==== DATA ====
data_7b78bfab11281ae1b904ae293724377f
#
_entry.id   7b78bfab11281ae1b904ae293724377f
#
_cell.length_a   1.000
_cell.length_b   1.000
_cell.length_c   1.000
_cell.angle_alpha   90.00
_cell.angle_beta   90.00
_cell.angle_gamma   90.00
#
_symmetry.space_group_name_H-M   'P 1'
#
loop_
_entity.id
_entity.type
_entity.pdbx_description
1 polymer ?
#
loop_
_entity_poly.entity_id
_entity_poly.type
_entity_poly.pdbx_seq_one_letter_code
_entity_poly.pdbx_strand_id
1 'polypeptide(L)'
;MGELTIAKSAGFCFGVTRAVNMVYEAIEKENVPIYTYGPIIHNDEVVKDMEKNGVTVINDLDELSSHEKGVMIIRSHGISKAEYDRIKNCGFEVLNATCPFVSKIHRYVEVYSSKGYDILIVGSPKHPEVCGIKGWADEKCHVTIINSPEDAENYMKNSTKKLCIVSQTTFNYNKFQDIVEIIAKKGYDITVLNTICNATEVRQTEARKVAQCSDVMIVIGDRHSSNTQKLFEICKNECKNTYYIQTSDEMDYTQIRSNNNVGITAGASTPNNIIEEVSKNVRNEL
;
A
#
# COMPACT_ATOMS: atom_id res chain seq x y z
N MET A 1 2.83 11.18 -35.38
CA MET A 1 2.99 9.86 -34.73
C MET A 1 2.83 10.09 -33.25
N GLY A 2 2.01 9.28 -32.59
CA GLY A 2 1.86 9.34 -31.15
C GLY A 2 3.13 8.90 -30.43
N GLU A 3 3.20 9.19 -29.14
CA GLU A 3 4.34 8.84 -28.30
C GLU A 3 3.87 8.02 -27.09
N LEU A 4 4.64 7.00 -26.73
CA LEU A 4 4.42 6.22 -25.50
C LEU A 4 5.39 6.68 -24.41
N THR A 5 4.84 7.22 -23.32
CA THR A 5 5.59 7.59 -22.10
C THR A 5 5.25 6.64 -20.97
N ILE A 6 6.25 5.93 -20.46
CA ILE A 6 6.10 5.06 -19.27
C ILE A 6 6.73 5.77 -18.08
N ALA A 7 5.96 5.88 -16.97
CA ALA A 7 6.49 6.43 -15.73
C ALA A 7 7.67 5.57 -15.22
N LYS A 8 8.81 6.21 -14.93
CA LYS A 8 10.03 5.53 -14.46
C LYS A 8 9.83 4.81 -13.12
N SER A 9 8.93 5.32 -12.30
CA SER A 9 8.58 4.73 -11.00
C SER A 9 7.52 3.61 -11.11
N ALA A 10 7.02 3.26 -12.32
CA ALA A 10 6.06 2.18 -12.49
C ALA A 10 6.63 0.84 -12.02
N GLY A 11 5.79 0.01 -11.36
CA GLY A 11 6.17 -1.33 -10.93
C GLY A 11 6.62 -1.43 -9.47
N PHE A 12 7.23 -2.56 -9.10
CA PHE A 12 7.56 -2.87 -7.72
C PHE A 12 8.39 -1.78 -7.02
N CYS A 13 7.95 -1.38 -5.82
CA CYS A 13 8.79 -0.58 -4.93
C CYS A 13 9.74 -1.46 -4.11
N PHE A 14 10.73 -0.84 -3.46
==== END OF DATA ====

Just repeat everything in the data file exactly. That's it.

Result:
data_7b78bfab11281ae1b904ae293724377f
#
_entry.id   7b78bfab11281ae1b904ae293724377f
#
_cell.length_a   1.000
_cell.length_b   1.000
_cell.length_c   1.000
_cell.angle_alpha   90.00
_cell.angle_beta   90.00
_cell.angle_gamma   90.00
#
_symmetry.space_group_name_H-M   'P 1'
#
loop_
_entity.id
_entity.type
_entity.pdbx_description
1 polymer ?
#
loop_
_entity_poly.entity_id
_entity_poly.type
_entity_poly.pdbx_seq_one_letter_code
_entity_poly.pdbx_strand_id
1 'polypeptide(L)'
;MGELTIAKSAGFCFGVTRAVNMVYEAIEKENVPIYTYGPIIHNDEVVKDMEKNGVTVINDLDELSSHEKGVMIIRSHGISKAEYDRIKNCGFEVLNATCPFVSKIHRYVEVYSSKGYDILIVGSPKHPEVCGIKGWADEKCHVTIINSPEDAENYMKNSTKKLCIVSQTTFNYNKFQDIVEIIAKKGYDITVLNTICNATEVRQTEARKVAQCSDVMIVIGDRHSSNTQKLFEICKNECKNTYYIQTSDEMDYTQIRSNNNVGITAGASTPNNIIEEVSKNVRNEL
;
A
#
# COMPACT_ATOMS: atom_id res chain seq x y z
N MET A 1 2.83 11.18 -35.38
CA MET A 1 2.99 9.86 -34.73
C MET A 1 2.83 10.09 -33.25
N GLY A 2 2.01 9.28 -32.59
CA GLY A 2 1.86 9.34 -31.15
C GLY A 2 3.13 8.90 -30.43
N GLU A 3 3.20 9.19 -29.14
CA GLU A 3 4.34 8.84 -28.30
C GLU A 3 3.87 8.02 -27.09
N LEU A 4 4.64 7.00 -26.73
CA LEU A 4 4.42 6.22 -25.50
C LEU A 4 5.39 6.68 -24.41
N THR A 5 4.84 7.22 -23.32
CA THR A 5 5.59 7.59 -22.10
C THR A 5 5.25 6.64 -20.97
N ILE A 6 6.25 5.93 -20.46
CA ILE A 6 6.10 5.06 -19.27
C ILE A 6 6.73 5.77 -18.08
N ALA A 7 5.96 5.88 -16.97
CA ALA A 7 6.49 6.43 -15.73
C ALA A 7 7.67 5.57 -15.22
N LYS A 8 8.81 6.21 -14.93
CA LYS A 8 10.03 5.53 -14.46
C LYS A 8 9.83 4.81 -13.12
N SER A 9 8.93 5.32 -12.30
CA SER A 9 8.58 4.73 -11.00
C SER A 9 7.52 3.61 -11.11
N ALA A 10 7.02 3.26 -12.32
CA ALA A 10 6.06 2.18 -12.49
C ALA A 10 6.63 0.84 -12.02
N GLY A 11 5.79 0.01 -11.36
CA GLY A 11 6.17 -1.33 -10.93
C GLY A 11 6.62 -1.43 -9.47
N PHE A 12 7.23 -2.56 -9.10
CA PHE A 12 7.56 -2.87 -7.72
C PHE A 12 8.39 -1.78 -7.02
N CYS A 13 7.95 -1.38 -5.82
CA CYS A 13 8.79 -0.58 -4.93
C CYS A 13 9.74 -1.46 -4.11
N PHE A 14 10.73 -0.84 -3.46